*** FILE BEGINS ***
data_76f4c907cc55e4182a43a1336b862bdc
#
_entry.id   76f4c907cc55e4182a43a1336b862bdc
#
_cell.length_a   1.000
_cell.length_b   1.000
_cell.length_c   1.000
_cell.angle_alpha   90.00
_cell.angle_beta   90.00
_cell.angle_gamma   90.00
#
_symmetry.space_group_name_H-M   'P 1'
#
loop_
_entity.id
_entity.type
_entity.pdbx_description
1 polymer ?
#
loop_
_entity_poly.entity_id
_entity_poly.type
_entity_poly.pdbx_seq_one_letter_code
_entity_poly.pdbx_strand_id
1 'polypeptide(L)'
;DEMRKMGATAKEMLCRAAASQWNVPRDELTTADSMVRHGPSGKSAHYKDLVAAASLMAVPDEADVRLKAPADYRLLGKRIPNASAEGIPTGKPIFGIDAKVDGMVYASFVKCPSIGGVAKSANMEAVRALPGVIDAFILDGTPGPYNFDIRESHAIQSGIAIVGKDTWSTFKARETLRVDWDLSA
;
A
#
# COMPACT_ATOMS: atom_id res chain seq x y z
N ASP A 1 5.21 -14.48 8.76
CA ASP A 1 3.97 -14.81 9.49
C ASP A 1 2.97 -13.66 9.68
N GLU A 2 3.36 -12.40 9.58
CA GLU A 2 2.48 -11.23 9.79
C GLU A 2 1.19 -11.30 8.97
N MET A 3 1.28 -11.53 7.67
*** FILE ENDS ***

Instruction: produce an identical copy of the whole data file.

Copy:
data_76f4c907cc55e4182a43a1336b862bdc
#
_entry.id   76f4c907cc55e4182a43a1336b862bdc
#
_cell.length_a   1.000
_cell.length_b   1.000
_cell.length_c   1.000
_cell.angle_alpha   90.00
_cell.angle_beta   90.00
_cell.angle_gamma   90.00
#
_symmetry.space_group_name_H-M   'P 1'
#
loop_
_entity.id
_entity.type
_entity.pdbx_description
1 polymer ?
#
loop_
_entity_poly.entity_id
_entity_poly.type
_entity_poly.pdbx_seq_one_letter_code
_entity_poly.pdbx_strand_id
1 'polypeptide(L)'
;DEMRKMGATAKEMLCRAAASQWNVPRDELTTADSMVRHGPSGKSAHYKDLVAAASLMAVPDEADVRLKAPADYRLLGKRIPNASAEGIPTGKPIFGIDAKVDGMVYASFVKCPSIGGVAKSANMEAVRALPGVIDAFILDGTPGPYNFDIRESHAIQSGIAIVGKDTWSTFKARETLRVDWDLSA
;
A
#
# COMPACT_ATOMS: atom_id res chain seq x y z
N ASP A 1 5.21 -14.48 8.76
CA ASP A 1 3.97 -14.81 9.49
C ASP A 1 2.97 -13.66 9.68
N GLU A 2 3.36 -12.40 9.58
CA GLU A 2 2.48 -11.23 9.79
C GLU A 2 1.19 -11.30 8.97
N MET A 3 1.28 -11.53 7.67